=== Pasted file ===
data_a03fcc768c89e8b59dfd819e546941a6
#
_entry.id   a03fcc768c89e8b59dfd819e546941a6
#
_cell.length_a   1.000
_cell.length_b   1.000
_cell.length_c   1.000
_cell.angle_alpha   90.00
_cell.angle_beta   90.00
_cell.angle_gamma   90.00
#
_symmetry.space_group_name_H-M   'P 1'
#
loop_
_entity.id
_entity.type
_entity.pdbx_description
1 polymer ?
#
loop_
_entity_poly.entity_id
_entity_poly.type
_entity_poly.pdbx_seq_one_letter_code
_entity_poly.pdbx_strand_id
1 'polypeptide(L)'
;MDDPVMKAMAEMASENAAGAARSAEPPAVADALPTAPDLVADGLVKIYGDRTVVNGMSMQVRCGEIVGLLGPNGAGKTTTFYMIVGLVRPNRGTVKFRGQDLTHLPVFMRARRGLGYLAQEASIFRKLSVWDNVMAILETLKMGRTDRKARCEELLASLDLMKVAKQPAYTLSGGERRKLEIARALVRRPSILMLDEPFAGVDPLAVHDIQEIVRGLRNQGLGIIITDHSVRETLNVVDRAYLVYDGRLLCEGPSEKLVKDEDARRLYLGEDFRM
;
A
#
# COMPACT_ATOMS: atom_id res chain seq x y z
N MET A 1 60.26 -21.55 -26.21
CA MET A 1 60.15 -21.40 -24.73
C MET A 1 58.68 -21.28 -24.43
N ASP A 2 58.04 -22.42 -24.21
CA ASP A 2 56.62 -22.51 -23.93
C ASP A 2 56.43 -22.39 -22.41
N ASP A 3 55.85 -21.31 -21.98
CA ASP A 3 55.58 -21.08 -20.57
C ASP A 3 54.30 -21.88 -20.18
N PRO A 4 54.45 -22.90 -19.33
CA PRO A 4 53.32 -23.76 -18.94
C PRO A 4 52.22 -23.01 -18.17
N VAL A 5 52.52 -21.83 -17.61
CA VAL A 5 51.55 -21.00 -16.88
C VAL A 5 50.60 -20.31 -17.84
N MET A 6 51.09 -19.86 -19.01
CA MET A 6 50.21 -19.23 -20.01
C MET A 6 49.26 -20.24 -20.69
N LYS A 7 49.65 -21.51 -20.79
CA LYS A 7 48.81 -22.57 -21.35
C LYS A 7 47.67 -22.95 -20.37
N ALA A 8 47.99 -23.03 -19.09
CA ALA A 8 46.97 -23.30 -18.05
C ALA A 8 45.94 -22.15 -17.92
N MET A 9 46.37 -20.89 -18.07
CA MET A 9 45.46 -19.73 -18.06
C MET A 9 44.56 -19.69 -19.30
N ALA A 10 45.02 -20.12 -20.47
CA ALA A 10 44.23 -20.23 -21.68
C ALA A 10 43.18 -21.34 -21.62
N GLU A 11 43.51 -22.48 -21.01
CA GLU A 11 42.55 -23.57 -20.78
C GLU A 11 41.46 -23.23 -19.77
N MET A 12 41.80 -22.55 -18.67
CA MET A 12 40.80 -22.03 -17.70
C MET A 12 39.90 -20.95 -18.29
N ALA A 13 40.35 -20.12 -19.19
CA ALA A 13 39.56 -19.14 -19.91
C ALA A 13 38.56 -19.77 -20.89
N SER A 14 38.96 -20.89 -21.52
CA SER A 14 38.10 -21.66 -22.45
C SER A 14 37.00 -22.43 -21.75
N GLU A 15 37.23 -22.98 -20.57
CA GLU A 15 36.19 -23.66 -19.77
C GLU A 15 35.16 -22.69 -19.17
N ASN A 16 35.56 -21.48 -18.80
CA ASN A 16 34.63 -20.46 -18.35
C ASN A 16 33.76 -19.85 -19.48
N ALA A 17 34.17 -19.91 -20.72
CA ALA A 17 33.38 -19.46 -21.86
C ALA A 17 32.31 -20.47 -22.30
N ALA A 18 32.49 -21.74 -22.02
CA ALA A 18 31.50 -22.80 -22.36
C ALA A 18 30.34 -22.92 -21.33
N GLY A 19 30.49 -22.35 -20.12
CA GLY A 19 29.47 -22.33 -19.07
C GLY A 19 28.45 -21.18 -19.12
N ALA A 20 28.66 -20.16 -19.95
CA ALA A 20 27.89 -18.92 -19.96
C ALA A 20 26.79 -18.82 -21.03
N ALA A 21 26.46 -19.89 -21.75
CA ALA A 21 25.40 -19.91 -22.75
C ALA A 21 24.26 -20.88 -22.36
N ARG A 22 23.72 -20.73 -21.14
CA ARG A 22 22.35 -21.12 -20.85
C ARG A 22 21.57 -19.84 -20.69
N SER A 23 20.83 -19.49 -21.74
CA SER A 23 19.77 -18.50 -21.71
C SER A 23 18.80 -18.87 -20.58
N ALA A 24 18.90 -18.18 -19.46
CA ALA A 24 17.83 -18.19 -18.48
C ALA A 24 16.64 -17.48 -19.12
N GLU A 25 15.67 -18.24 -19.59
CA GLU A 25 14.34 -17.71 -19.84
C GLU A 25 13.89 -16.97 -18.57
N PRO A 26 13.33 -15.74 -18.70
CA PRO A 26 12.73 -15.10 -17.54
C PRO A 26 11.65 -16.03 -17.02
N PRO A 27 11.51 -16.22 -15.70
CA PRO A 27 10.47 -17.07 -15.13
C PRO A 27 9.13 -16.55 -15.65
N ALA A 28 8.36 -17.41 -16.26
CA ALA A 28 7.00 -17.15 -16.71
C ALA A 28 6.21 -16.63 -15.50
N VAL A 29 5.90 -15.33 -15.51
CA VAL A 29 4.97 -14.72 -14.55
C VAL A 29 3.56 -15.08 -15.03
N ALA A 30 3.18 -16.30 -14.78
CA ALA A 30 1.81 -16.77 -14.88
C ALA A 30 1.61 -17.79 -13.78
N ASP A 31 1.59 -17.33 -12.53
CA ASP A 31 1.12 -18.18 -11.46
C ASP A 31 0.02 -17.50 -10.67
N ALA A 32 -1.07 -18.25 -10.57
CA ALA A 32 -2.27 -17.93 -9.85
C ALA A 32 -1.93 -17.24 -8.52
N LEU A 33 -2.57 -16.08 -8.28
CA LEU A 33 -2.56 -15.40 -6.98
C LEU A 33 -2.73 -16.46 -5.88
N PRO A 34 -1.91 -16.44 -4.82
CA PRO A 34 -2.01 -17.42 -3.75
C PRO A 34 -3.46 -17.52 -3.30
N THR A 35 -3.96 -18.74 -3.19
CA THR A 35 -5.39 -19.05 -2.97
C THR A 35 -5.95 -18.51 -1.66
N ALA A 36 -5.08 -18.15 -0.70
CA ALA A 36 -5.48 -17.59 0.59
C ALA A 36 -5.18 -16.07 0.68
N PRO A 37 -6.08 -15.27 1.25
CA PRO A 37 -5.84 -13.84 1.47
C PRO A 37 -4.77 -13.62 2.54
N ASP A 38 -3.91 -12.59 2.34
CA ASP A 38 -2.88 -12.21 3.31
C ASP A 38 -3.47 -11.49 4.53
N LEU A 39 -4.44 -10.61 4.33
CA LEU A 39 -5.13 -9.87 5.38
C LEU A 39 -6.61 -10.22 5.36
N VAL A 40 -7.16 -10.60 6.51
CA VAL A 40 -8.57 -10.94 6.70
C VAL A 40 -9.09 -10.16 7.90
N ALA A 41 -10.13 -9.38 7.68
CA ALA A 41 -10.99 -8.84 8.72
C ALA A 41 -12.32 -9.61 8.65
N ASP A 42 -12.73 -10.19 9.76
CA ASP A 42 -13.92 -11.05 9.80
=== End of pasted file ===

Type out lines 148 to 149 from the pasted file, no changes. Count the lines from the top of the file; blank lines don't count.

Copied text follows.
N VAL A 40 -7.16 -10.60 6.51
CA VAL A 40 -8.57 -10.94 6.70